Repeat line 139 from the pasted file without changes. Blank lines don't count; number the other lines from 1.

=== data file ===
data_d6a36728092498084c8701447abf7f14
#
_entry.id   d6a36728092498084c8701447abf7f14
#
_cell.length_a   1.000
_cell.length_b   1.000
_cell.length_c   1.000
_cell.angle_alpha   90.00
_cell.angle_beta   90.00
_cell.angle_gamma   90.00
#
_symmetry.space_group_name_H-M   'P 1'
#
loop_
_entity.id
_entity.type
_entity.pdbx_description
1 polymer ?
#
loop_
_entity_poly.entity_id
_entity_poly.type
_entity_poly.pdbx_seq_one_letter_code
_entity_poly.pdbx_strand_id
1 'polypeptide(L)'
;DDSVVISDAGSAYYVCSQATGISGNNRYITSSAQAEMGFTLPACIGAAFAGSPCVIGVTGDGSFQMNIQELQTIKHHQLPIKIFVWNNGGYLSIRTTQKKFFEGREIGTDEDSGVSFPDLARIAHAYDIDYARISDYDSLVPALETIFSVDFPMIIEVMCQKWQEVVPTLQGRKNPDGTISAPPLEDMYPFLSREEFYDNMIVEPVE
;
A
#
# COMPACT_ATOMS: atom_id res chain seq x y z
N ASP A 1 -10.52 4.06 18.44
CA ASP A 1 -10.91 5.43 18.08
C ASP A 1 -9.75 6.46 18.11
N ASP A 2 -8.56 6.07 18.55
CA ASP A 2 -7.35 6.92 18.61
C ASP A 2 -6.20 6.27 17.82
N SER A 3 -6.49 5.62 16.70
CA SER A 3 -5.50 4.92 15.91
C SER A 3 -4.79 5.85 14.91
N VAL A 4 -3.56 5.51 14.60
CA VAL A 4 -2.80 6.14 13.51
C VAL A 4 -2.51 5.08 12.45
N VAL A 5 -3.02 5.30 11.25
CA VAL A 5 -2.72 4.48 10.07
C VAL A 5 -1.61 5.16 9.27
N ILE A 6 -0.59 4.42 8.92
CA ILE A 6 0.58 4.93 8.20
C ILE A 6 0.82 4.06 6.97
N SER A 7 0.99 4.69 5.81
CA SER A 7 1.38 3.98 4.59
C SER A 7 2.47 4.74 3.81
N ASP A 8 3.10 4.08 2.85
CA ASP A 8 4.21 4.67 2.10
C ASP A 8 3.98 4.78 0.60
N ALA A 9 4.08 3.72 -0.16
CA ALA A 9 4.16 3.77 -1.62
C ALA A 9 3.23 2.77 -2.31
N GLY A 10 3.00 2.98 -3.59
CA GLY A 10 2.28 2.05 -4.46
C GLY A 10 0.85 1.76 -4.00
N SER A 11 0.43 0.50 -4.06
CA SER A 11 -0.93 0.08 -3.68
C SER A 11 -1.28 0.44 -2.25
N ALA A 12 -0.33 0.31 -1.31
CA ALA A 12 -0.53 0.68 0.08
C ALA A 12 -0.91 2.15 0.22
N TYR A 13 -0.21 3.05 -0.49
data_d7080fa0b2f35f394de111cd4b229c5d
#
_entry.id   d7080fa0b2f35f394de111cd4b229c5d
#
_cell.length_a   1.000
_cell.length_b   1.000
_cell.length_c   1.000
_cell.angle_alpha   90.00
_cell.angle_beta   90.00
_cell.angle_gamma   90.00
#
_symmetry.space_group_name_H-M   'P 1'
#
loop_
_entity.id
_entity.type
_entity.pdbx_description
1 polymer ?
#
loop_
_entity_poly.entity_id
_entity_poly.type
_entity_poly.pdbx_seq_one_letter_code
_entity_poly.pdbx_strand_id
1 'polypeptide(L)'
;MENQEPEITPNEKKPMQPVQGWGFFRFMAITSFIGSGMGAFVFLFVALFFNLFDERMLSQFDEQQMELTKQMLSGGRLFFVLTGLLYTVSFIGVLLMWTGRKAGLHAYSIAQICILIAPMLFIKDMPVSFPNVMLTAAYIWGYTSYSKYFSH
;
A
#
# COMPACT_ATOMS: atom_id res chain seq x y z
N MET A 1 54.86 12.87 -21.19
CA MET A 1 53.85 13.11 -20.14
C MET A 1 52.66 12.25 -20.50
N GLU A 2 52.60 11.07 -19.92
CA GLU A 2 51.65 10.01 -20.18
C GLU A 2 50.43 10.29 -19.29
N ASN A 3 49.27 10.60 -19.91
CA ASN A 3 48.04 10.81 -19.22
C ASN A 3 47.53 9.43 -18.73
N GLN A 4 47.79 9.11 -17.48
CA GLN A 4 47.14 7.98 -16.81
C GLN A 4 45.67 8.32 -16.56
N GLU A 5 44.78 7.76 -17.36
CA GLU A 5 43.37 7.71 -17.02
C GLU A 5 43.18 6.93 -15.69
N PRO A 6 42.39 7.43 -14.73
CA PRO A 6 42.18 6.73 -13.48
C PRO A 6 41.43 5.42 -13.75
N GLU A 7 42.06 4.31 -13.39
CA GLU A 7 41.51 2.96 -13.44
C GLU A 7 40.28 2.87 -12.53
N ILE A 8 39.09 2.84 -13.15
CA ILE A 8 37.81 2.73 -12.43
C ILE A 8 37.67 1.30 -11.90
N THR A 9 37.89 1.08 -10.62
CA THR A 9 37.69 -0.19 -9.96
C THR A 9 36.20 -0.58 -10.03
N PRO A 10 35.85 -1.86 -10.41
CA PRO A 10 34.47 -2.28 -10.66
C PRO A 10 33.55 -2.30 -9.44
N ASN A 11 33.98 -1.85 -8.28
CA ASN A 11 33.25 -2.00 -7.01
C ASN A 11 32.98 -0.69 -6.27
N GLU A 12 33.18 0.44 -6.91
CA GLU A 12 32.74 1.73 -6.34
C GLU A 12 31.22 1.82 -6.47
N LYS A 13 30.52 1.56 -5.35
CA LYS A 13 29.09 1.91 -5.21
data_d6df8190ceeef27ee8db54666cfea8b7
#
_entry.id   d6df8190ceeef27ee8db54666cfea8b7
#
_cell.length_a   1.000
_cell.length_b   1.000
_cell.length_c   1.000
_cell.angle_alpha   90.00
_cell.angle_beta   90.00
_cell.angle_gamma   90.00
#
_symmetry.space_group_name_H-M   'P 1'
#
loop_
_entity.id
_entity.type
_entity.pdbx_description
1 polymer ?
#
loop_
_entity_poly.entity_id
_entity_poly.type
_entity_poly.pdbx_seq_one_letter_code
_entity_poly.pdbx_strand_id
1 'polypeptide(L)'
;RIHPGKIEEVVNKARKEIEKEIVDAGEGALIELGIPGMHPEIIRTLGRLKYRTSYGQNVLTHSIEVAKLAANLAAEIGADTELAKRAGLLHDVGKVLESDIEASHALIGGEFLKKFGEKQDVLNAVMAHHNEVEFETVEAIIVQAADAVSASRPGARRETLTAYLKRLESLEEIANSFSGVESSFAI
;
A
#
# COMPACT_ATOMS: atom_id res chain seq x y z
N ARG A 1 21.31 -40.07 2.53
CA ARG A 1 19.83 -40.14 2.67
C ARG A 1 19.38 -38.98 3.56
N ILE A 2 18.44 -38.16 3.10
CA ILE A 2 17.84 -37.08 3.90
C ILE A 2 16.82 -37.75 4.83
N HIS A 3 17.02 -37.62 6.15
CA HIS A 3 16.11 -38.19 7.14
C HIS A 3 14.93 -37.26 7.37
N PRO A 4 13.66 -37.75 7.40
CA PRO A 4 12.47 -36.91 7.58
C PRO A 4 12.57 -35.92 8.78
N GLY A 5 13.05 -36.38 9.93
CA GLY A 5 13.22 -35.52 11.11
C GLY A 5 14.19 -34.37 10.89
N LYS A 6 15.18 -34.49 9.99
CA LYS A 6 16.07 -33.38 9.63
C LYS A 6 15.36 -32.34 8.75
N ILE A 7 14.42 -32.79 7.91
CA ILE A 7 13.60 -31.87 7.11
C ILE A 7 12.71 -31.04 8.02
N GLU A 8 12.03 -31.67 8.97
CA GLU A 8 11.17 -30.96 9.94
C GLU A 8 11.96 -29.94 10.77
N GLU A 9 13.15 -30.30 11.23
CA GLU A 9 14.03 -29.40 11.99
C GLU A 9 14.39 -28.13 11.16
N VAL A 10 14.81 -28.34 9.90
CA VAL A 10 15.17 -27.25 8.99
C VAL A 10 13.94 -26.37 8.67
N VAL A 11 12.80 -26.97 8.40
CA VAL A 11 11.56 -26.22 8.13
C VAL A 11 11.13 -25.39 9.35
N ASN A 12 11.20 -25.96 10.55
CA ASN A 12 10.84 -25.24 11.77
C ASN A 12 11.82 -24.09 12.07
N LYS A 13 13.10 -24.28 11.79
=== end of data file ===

#